Analogy

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The mind of a human being is formed only of comparisons made in order to examine analogies, and therefore cannot precede the existence of memory. ~ Giacomo Casanova

Analogy (plural: analogies) (from Greek ἀναλογία, analogia, "proportion") is a cognitive process of transferring information or meaning from a particular subject (the analogue or source) to another particular subject (the target), or a linguistic expression corresponding to such a process. Analogy is also relationship of resemblance or equivalence between two situations, people, or objects, especially when used as a basis for explanation or extrapolation. The concepts of association, comparison, correspondence, mathematical and morphological homology, homomorphism, iconicity, isomorphism, metaphor, resemblance, and similarity are closely related to analogy. The word analogy can also refer to the relation between the source and the target themselves, which is often, though not necessarily, a similarity, as in the biological notion of analogy.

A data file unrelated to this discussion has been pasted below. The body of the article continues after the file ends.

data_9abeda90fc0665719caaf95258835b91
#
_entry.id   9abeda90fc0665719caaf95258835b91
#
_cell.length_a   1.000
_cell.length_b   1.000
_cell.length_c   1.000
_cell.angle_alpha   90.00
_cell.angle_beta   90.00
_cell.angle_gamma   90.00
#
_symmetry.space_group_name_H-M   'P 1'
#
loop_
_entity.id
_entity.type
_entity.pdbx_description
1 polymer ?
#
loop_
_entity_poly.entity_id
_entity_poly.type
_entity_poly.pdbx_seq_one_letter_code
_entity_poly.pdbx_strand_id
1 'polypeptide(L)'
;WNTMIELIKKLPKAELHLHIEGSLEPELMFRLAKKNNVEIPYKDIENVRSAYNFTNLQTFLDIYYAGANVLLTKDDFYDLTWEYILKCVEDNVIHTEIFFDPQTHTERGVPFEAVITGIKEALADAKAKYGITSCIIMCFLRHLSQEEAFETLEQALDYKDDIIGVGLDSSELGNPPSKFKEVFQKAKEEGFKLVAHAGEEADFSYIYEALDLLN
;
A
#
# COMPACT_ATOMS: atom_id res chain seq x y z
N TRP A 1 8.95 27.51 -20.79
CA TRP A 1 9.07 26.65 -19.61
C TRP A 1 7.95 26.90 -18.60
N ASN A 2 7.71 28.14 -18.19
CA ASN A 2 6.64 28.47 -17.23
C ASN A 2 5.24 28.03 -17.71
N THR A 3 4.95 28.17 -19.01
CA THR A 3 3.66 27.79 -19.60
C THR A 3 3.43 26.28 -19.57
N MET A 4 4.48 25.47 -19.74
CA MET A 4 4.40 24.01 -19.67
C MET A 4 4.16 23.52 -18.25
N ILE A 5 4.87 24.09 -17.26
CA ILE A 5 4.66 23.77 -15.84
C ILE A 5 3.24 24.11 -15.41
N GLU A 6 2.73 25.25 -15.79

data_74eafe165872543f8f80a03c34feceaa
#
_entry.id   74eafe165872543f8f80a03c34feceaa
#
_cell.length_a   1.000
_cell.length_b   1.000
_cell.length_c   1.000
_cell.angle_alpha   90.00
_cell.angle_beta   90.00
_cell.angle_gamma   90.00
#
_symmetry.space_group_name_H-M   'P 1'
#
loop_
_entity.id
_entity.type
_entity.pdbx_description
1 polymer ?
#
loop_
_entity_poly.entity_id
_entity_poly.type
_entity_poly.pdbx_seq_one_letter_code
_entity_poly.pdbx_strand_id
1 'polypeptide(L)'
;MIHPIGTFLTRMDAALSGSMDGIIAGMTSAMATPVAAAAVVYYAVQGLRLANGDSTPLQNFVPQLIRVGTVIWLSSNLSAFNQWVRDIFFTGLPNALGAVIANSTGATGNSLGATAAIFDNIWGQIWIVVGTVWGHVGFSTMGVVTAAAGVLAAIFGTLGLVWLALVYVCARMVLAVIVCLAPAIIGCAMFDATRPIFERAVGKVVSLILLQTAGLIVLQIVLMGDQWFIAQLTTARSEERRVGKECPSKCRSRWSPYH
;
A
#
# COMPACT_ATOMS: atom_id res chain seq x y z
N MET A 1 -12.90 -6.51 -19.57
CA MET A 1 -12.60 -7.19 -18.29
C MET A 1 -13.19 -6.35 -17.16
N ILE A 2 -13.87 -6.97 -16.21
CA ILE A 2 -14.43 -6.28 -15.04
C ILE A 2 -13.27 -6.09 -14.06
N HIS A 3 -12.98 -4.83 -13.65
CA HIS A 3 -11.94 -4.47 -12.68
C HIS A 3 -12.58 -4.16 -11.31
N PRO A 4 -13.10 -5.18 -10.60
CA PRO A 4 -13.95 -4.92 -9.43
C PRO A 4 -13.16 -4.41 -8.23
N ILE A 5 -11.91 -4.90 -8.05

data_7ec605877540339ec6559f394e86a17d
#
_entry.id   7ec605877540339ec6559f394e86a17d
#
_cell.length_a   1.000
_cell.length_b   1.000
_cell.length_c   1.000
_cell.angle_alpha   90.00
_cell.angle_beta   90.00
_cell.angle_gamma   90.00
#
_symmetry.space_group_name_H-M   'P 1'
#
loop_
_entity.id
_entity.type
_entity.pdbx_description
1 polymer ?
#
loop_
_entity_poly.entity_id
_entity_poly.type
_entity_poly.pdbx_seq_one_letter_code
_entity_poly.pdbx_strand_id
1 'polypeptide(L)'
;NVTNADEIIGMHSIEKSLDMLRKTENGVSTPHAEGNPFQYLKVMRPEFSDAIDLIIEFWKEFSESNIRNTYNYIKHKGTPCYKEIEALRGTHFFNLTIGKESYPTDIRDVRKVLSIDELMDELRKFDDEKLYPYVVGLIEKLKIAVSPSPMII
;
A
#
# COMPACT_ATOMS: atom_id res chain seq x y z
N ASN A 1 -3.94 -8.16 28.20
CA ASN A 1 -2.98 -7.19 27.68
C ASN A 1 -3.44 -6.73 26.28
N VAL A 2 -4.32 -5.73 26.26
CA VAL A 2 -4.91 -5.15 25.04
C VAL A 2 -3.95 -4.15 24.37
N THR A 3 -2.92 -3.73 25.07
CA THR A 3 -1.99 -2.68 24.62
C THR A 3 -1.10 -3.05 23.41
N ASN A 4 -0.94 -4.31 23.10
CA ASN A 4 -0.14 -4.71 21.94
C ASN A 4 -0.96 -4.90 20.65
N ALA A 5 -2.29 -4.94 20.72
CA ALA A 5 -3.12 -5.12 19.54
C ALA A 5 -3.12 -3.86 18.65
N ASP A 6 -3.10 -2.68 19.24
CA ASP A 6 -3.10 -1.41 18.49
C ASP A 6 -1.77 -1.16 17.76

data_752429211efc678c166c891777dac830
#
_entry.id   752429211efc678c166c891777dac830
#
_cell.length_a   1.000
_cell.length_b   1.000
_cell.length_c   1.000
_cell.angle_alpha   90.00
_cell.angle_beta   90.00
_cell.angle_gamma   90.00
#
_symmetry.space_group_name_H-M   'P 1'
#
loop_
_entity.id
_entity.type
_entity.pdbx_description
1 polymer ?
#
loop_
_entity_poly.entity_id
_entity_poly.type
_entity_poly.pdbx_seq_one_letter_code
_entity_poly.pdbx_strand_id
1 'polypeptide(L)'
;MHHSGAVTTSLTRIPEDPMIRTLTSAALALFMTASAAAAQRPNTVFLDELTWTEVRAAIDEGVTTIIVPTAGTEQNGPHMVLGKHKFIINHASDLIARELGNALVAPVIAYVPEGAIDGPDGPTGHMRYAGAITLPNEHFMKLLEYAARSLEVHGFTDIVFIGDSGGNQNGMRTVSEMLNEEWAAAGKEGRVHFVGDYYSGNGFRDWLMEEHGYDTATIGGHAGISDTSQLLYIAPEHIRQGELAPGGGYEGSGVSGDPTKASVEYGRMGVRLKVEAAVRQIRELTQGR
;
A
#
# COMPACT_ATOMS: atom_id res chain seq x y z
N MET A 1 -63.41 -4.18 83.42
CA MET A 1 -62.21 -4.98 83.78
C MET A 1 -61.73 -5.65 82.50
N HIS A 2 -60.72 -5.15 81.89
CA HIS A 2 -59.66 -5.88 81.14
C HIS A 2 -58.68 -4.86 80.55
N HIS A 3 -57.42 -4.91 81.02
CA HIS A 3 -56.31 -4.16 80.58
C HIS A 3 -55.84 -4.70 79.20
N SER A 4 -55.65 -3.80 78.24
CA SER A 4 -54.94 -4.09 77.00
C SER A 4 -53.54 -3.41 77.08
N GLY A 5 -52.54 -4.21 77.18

Quotes[edit]

  • Analogies are figures intended to serve as fatal weapons if they succeed, and as innocent toys if they fail.
    • Henry Adams, Mont Saint Michel and Chartres (1904), Ch. XIV
  • The mind of a human being is formed only of comparisons made in order to examine analogies, and therefore cannot precede the existence of memory.
  • Analogy: ... a form of reasoning that is particularly liable to yield false conclusions from true premises.
    • The Fontana Dictionary of Modern Thought (1977) ed. Alan Bullock, Olive Stallybrass, p. 20.

External links[edit]

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